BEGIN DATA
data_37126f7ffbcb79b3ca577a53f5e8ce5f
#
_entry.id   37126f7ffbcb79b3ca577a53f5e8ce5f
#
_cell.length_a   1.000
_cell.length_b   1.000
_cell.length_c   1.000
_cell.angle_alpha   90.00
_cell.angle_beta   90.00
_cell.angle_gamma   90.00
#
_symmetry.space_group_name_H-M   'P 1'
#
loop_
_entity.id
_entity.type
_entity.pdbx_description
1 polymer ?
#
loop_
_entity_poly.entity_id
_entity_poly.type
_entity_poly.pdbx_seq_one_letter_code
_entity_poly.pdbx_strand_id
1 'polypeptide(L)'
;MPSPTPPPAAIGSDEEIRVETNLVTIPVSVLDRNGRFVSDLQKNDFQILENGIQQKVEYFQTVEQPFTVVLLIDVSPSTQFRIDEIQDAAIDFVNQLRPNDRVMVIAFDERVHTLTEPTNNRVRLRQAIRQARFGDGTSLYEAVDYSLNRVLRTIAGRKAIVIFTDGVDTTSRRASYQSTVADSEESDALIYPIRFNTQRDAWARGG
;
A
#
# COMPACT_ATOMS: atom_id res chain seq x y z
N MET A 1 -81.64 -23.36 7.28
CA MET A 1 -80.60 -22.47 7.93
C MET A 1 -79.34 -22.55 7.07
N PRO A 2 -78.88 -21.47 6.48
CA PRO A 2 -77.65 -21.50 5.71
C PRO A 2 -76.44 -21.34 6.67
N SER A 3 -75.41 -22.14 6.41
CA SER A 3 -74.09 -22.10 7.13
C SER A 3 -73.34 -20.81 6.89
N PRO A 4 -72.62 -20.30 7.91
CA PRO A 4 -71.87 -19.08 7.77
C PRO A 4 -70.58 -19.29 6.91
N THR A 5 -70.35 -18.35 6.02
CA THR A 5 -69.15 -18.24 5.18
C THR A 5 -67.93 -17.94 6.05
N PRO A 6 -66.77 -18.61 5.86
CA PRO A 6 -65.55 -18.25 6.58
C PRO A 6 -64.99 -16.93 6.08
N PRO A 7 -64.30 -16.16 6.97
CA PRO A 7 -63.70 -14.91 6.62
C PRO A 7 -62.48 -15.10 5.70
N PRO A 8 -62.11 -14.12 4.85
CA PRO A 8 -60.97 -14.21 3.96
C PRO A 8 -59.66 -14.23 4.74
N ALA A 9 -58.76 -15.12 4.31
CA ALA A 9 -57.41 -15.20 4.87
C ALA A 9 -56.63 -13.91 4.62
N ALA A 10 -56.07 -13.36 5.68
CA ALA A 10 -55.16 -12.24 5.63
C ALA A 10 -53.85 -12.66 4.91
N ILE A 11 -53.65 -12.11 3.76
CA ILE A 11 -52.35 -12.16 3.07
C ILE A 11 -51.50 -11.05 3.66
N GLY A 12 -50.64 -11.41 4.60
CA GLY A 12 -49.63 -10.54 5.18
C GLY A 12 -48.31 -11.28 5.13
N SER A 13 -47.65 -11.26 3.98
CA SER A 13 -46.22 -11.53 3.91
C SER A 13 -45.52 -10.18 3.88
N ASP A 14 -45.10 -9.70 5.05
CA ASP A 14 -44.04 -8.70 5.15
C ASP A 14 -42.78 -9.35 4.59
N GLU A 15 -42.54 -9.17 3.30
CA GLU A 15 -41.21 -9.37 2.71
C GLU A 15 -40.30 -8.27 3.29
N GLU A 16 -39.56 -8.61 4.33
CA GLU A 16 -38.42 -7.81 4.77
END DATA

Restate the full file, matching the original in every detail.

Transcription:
data_37126f7ffbcb79b3ca577a53f5e8ce5f
#
_entry.id   37126f7ffbcb79b3ca577a53f5e8ce5f
#
_cell.length_a   1.000
_cell.length_b   1.000
_cell.length_c   1.000
_cell.angle_alpha   90.00
_cell.angle_beta   90.00
_cell.angle_gamma   90.00
#
_symmetry.space_group_name_H-M   'P 1'
#
loop_
_entity.id
_entity.type
_entity.pdbx_description
1 polymer ?
#
loop_
_entity_poly.entity_id
_entity_poly.type
_entity_poly.pdbx_seq_one_letter_code
_entity_poly.pdbx_strand_id
1 'polypeptide(L)'
;MPSPTPPPAAIGSDEEIRVETNLVTIPVSVLDRNGRFVSDLQKNDFQILENGIQQKVEYFQTVEQPFTVVLLIDVSPSTQFRIDEIQDAAIDFVNQLRPNDRVMVIAFDERVHTLTEPTNNRVRLRQAIRQARFGDGTSLYEAVDYSLNRVLRTIAGRKAIVIFTDGVDTTSRRASYQSTVADSEESDALIYPIRFNTQRDAWARGG
;
A
#
# COMPACT_ATOMS: atom_id res chain seq x y z
N MET A 1 -81.64 -23.36 7.28
CA MET A 1 -80.60 -22.47 7.93
C MET A 1 -79.34 -22.55 7.07
N PRO A 2 -78.88 -21.47 6.48
CA PRO A 2 -77.65 -21.50 5.71
C PRO A 2 -76.44 -21.34 6.67
N SER A 3 -75.41 -22.14 6.41
CA SER A 3 -74.09 -22.10 7.13
C SER A 3 -73.34 -20.81 6.89
N PRO A 4 -72.62 -20.30 7.91
CA PRO A 4 -71.87 -19.08 7.77
C PRO A 4 -70.58 -19.29 6.91
N THR A 5 -70.35 -18.35 6.02
CA THR A 5 -69.15 -18.24 5.18
C THR A 5 -67.93 -17.94 6.05
N PRO A 6 -66.77 -18.61 5.86
CA PRO A 6 -65.55 -18.25 6.58
C PRO A 6 -64.99 -16.93 6.08
N PRO A 7 -64.30 -16.16 6.97
CA PRO A 7 -63.70 -14.91 6.62
C PRO A 7 -62.48 -15.10 5.70
N PRO A 8 -62.11 -14.12 4.85
CA PRO A 8 -60.97 -14.21 3.96
C PRO A 8 -59.66 -14.23 4.74
N ALA A 9 -58.76 -15.12 4.31
CA ALA A 9 -57.41 -15.20 4.87
C ALA A 9 -56.63 -13.91 4.62
N ALA A 10 -56.07 -13.36 5.68
CA ALA A 10 -55.16 -12.24 5.63
C ALA A 10 -53.85 -12.66 4.91
N ILE A 11 -53.65 -12.11 3.76
CA ILE A 11 -52.35 -12.16 3.07
C ILE A 11 -51.50 -11.05 3.66
N GLY A 12 -50.64 -11.41 4.60
CA GLY A 12 -49.63 -10.54 5.18
C GLY A 12 -48.31 -11.28 5.13
N SER A 13 -47.65 -11.26 3.98
CA SER A 13 -46.22 -11.53 3.91
C SER A 13 -45.52 -10.18 3.88
N ASP A 14 -45.10 -9.70 5.05
CA ASP A 14 -44.04 -8.70 5.15
C ASP A 14 -42.78 -9.35 4.59
N GLU A 15 -42.54 -9.17 3.30
CA GLU A 15 -41.21 -9.37 2.71
C GLU A 15 -40.30 -8.27 3.29
N GLU A 16 -39.56 -8.61 4.33
CA GLU A 16 -38.42 -7.81 4.77